Current mileage: 10,023 miles
Claimed economy: 62.8mpg
Actual economy: 46.4mpg
Just over a month in to Astra Sports Tourer ownership and we’ve already clocked up over 3000 miles. And it has to be said that this is a car that seems to thrive on long distance running – which would explain why the engine’s loosening-up nicely, and performance and economy just seem to be getting better.
The latest long journey undertaken in the Astra was a three-up fully-laden trip to Scotland’s Western Highlands. This is the sort of job that the 1.7CDTi is built for, and as expected, once in its long-striding sixth gear, the seemingly uphill slog to Scotland’s empty west was an easy one-shot run. Before the trip, we’ve been averaging a constant 45mpg before the trip – good, but about 5mpg short of what we’d expect a VW Golf 1.6TDI to deliver in the same circumstances.
Before the trip, I brimmed the tank, reset the counter, and was disappointed to see that the trip computer was reporting an anticipated range of 520 miles. Again, good, but somehow I expected a little more. But once, rolling on the A1, cruise set to 70mph, that figure rather agreeably began to go up. By the time we hit Glasgow, we’d covered 300 miles and the gauge was reporting that the tank was still half full. More like it. Given that we’d be heading for the wilds of Scotland – the world of high fuel prices – we refuelled here, and quickly calculated or mpg the old fashioned way. And guess what – 51.6mpg. Better.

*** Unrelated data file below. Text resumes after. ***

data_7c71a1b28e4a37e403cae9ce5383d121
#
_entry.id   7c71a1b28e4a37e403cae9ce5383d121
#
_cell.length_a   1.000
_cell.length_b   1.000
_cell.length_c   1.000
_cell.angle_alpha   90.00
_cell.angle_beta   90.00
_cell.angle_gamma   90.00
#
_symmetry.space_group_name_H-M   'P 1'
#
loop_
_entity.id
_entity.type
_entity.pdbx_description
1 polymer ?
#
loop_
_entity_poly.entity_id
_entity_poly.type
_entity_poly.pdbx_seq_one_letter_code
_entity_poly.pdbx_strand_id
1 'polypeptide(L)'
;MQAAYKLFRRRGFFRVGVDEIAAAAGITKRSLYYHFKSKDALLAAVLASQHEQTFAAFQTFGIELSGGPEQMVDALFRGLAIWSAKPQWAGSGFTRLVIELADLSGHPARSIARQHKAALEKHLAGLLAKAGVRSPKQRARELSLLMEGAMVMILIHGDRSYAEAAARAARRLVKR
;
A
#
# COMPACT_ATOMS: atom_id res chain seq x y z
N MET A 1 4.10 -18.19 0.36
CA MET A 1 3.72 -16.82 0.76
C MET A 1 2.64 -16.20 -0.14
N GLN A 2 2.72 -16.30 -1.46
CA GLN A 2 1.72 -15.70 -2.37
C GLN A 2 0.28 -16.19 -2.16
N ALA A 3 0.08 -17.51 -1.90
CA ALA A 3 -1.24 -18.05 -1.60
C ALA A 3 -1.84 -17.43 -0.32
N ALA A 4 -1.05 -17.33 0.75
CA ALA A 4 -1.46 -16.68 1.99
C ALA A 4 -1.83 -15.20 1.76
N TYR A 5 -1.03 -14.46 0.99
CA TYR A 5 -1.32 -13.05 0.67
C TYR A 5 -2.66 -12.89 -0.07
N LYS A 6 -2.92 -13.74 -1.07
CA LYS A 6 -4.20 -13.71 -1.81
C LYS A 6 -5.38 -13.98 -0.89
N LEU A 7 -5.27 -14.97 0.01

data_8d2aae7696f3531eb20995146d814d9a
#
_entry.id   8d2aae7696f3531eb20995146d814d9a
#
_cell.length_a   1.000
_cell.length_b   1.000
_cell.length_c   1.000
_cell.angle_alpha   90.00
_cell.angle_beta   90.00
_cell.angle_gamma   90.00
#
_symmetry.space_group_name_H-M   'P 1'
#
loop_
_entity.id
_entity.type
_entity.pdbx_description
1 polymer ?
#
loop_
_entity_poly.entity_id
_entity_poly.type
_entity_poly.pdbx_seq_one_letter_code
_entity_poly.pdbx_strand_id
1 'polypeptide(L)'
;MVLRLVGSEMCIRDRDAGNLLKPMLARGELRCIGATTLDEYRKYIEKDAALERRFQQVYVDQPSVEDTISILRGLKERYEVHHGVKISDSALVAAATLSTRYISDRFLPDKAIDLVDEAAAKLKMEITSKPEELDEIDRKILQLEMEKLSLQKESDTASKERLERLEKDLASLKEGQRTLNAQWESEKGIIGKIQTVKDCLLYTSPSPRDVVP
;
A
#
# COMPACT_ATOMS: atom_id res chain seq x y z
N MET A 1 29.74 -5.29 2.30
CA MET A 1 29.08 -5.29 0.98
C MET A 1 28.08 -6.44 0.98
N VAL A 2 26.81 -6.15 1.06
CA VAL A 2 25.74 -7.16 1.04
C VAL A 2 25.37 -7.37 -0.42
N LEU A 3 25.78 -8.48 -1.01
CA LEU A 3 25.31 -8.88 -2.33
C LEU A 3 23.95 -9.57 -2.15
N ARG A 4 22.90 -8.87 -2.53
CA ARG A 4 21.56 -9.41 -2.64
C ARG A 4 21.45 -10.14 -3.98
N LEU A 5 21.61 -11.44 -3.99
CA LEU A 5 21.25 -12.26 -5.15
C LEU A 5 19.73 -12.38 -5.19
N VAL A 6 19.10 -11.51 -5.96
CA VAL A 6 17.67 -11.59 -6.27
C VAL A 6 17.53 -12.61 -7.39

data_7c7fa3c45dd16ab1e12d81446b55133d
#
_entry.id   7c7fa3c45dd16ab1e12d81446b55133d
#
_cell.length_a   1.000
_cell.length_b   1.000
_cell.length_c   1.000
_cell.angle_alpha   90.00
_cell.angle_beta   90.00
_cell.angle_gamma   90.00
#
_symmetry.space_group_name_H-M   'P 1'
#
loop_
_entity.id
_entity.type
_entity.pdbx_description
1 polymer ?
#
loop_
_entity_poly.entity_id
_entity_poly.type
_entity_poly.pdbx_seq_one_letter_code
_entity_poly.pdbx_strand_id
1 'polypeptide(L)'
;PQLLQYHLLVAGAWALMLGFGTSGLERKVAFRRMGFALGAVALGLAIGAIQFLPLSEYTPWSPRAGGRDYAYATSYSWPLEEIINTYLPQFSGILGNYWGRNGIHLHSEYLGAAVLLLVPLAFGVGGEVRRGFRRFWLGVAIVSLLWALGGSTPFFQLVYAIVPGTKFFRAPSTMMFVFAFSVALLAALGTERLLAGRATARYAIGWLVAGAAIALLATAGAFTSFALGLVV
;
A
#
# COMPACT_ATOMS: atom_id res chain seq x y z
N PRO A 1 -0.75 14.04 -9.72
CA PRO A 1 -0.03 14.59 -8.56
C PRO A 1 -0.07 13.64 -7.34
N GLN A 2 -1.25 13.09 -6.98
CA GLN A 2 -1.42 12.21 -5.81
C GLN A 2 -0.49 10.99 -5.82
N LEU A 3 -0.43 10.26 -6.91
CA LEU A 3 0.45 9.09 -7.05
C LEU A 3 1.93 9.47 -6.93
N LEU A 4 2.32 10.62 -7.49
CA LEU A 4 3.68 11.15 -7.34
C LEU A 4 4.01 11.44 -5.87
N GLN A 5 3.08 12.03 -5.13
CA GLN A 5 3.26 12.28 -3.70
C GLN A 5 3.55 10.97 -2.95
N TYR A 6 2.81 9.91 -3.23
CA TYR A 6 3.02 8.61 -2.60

But don’t get the impression we’re obsessing about fuel consumption. The long-striding Astra Sports Tourer proved that once away from the motorway, it’s a bit of a laugh on back roads. The handling is keen, with tidy turn-in, and steering is nicely weighted for those who like to crack on. But overtaking is a bit of a drag without a long run-up – the 2.0-litre with 165bhp would certainly alleviate that.
A week in Scotland with the Astra certainly gave us more time to warm to it. And it’s mostly good – it really is the driver’s choice in this sector, and devilishly handsome, too, if a little anonymous. It’s not perfect – the front three-quarter visibility is difficult in twisty roads, the infotainment system only intermittently picks up my iPhone through its data cable, and the power delivery is a little peaky – but it’s incredibly competent without being boring. Professional is the best way of describing it.
On the (seemingly) down hill run from Scotland – a 400-mile non-stop motorway non-stop – fuel consumption once again topped 50mpg. It’s just getting better – a nice thought to consider as the odometer nudges through the 10,000-mile mark…
Is the Editor of the Parkers website and price guide, formerly editor of Classic Car Weekly, and launch editor/creator of Modern Classics magazine. Has contributed to various motoring titles including Octane, Practical Classics, Evo, Honest John, CAR magazine, Autocar, Pistonheads, Diesel Car, Practical Performance Car, Performance French Car, Car Mechanics, Jaguar World Monthly, MG Enthusiast, Modern MINI, Practical Classics, Fifth Gear Website, Radio 4, and the the Motoring Independent...
Likes 'conditionally challenged' motors and taking them on unfeasible adventures all across Europe.
Latest posts by Keith Adams (see all)
- Concepts and prototypes : Austin Allegro (1968-1972) - 15 February 2019
- Opinion : Austin 3 Litre – all a matter of order - 12 February 2019
- People : Interview with Donald Stokes - 11 February 2019